The internal keel, tanks, and sub-sole on a Caliber are actually integrated as part of the hull. The keel is not just bolted on, the sub-sole doesn't just support furniture, and the tanks are not just dropped in place. Each object is heavily bonded into place. We call this method our Integral Strength-Grid system. Compared to the other boats, our integrated structure offers many significant advantages:

A deeper bilge prevents water from sloshing into lockers while the boat is heeled.
No external keel bolts to maintain or cause leaks.
Weight of keel and primary sea loads are evenly distributed throughout entire grid structure.
Integral FRP tanks enhance the hull's strength, and serves as a double bottom that can prevent flooding if the hull is holed at the location of the tanks.

Ballast is double-sealed within the keel as a safeguard against flooding if the keel is ever holed.

Integral Strength-Grid System™

Water-tight Collision Bulkhead heavily glassed in place bonded to the hull and the structural dividers forward of it. This creates an extremely strong matrix structure.
Integral tanks, lids, and baffles add strength to the subsole structure to help spread loads evenly over hull. Because the lids will be heavily bonded in place, any surface are of the tanks, will act to form a double-bottom.
Structural sub-sole will be laminated around it's entire perimeter adding a complete bonding between grid structure and hull. Bonding all structures together. Keel, engine, and primary sea loads will be spread evenly over entire bottom surface area.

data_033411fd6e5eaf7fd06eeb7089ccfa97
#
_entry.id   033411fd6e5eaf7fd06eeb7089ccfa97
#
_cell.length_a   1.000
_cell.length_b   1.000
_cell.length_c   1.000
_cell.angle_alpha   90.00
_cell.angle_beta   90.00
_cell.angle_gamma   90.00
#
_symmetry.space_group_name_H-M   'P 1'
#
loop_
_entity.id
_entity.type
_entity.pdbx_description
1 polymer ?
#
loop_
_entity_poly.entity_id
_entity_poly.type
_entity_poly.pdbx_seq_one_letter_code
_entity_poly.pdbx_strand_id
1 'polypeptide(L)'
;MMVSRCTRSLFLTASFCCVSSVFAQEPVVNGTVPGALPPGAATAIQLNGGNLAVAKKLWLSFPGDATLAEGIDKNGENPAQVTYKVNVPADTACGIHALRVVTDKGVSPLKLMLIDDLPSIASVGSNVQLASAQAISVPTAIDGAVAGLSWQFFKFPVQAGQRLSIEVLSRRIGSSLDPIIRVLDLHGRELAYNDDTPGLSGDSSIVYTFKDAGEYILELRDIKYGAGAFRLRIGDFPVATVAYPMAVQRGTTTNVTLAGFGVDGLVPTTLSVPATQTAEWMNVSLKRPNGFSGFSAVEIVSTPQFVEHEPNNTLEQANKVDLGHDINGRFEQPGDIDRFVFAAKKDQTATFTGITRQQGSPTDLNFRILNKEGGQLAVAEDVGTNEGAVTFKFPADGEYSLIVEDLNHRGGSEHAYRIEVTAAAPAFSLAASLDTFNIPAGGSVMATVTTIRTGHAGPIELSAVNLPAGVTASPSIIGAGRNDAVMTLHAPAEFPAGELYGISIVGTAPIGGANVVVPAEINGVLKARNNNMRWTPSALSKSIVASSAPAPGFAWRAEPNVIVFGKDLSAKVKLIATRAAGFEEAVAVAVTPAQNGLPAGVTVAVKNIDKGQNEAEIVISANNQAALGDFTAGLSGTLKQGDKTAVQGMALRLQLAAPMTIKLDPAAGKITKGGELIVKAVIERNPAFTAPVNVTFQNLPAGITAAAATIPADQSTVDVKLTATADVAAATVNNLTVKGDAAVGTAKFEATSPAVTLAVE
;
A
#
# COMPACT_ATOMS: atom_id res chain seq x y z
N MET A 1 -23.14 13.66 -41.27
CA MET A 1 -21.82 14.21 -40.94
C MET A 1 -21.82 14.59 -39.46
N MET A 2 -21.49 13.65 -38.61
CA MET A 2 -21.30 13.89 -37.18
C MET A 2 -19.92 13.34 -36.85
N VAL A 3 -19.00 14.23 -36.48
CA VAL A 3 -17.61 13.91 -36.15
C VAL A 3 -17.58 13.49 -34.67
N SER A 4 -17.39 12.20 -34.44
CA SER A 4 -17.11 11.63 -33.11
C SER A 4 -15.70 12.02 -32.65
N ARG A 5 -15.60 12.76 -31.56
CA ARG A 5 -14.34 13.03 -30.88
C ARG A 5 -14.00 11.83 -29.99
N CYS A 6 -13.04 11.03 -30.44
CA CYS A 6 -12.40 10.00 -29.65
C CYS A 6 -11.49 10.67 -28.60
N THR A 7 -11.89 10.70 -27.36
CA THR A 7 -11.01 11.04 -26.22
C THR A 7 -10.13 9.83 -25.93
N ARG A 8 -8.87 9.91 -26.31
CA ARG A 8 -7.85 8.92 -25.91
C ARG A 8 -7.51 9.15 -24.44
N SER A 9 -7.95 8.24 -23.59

Stringers are heavily glassed into position with extra heavy laminates and resins. Entire grid structure acts as a single strong unit.
Michael Kasten of Kasten Marine Design in Port Townsend, Washington with over 20 years of boat building and design experience says,
               "Integral tanks provide a number of design benefits. Consider the following:
--They prevent the volume lost with separately installed non-integral tanks.
--They eliminate the dead space present around non-integral tanks, thus abolishing yet another place where water and objects can collect.
--They reinforce the hull with baffles and tank-faces that are attached to, and therefore reinforce the hull skin.
--They create a double-bottom beneath the sole so damage to the hull where the tanks are located won't compromise the watertight integrity of the vessel. In other words if you puncture the hull in the tank area, you will lose the fluid in that tank compartment, but the boat is not likely to sink."
From “There Are No Maintenance-Free Metallic Fuel Tanks” by United States Coast Guard Boating Safety Circular
               “While FRP fuel tanks [integral fiberglass tanks] have proven their effectiveness, they are very labor-intensive to produce, making this option time-and cost-prohibitive to many of the high volume manufacturers of low and medium priced boats.”
Yacht designer Paul Bieker of Seattle, Washington says,
               "Integral tanks and their baffles provide structural strength to the hull," he continues "Non-integral task provide the opposite, by creating a void where structure cannot be." Further Bieker adds, "As a teenage, I spent a year and a half cruising down in the South Pacific," he concludes, "while anchored in an atoll, we were hit by a surprise storm that knocked a fiberglass boat into the coral. It was hold by a metal fuel tank, and sank. The fact that the boat my not have been lost if that tank was integral made a lasting impression on me."
From "Offshore Yachts" by John Rousmaniere
             “The sides and tops of integral tanks can add to the longitudinal strength and stiffening of metal and fiberglass hulls if they can be arranged to be continuous over a reasonable distance, or at least between structural bulkheads.”